Thursday, June 22, 2017

Supreme Court Anniversaries: Loving v. Virginia

"Cohabitating as man and wife against the peace and dignity of the Commonwealth"
 Rats tickled her feet.
Mildred sat in a dirty jail cell, some months pregnant, while rats crawled along the floor. Her husband's family managed to pay the bail for him, but she was stuck until the authorities felt like letting her go. Although they were arrested together, her white husband Richard found more sympathy from the state of Virginia than she did, as a woman of mixed racial background.  Their crime, classified as a felony under state law, was simply being married to one another.
Virginia, like many other southern states, had passed "anti-miscegenation laws" in the early 1920s to prohibit interracial marriage to protect the "dignity" of the white supremacist philosophy that ruled the South with an iron grip.
They were ultimately released, but banished from Virginia for 25 years. Mildred and Richard Loving moved to Washington D.C., where they hoped their union would be more accepted. However, city life and ostracism took their toll; they missed their friends and families deeply in Virginia, and the big city was too dirty, expensive and chaotic. They simply wanted to go back to their quiet little hamlet and live peacefully, surrounded by those they loved.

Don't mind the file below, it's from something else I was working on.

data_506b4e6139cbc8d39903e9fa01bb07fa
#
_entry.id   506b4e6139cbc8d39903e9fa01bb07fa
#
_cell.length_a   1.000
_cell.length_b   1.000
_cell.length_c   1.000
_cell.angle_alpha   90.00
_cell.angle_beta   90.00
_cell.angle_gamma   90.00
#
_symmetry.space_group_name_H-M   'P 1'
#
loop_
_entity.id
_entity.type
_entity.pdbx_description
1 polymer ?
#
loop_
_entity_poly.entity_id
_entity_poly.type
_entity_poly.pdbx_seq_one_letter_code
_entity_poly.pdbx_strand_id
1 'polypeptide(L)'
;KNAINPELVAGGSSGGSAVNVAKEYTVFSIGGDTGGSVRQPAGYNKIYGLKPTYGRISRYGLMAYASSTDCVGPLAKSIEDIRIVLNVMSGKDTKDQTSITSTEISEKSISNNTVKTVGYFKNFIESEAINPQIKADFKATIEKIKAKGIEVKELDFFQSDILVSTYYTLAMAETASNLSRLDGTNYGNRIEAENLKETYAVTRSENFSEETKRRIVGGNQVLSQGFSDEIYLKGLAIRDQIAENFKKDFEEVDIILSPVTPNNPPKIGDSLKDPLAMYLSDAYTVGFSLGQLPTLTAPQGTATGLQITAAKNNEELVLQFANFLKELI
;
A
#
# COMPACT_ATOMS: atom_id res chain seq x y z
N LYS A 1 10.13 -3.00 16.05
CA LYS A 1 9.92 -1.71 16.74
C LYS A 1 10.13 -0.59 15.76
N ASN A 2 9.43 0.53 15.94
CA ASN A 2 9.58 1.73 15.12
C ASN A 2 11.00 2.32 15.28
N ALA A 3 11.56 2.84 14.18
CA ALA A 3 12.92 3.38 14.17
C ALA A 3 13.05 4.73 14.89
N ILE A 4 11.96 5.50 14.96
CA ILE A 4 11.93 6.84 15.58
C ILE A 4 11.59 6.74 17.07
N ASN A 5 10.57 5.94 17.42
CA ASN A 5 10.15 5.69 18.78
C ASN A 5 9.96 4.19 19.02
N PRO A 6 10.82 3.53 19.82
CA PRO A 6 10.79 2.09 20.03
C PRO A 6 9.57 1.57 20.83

Although the Supreme Court would ultimately rule in their favor, it took nine long years for Richard and Mildred's marriage to be officially recognized in 1967. The June decision in Loving v. Virginia formally legalized interracial marriage throughout the United States, as 24 states still had laws against miscegenation. However, despite the ruling, many states were reluctant to amend state law in accordance with federal law, and Alabama became the final state to remove all language referencing miscegenation in 2000.
Loving marks a triumph for love and civil rights. Today approximately 12 percent of marriages are interracial, and couples, married or not, no longer have to fear the state invading their intimate privacy on the grounds of racial differences.
To learn more about the Lovings or the history of interracial marriage in the U.S., check out these titles:
-Ariel Slick

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